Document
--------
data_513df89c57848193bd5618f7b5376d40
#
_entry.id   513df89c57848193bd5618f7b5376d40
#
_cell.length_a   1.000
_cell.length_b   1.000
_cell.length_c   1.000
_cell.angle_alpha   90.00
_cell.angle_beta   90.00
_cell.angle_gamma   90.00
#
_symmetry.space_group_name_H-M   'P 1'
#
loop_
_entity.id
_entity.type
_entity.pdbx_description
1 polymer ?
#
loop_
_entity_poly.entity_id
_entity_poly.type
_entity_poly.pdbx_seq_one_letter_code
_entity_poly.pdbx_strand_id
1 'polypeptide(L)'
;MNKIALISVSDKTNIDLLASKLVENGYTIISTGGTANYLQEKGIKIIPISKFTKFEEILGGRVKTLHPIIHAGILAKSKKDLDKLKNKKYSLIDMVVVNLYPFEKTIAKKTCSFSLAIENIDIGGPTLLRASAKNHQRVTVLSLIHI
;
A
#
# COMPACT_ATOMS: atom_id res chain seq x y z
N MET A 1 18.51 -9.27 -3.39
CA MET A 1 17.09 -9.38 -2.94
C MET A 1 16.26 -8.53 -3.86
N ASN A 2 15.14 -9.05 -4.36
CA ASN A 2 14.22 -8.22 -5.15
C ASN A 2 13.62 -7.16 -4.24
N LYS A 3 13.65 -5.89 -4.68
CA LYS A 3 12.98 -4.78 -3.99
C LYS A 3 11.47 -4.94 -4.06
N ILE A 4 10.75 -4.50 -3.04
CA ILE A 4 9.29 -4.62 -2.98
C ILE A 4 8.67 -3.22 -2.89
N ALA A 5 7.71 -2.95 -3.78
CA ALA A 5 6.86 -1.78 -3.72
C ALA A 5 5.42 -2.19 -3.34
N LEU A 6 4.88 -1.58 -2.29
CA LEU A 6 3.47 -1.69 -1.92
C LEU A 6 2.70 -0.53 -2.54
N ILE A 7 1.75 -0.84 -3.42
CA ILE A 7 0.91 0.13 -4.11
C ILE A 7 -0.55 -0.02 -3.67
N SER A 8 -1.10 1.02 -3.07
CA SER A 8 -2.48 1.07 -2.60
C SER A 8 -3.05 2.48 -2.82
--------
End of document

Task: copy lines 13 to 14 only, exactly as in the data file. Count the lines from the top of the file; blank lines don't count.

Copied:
#
loop_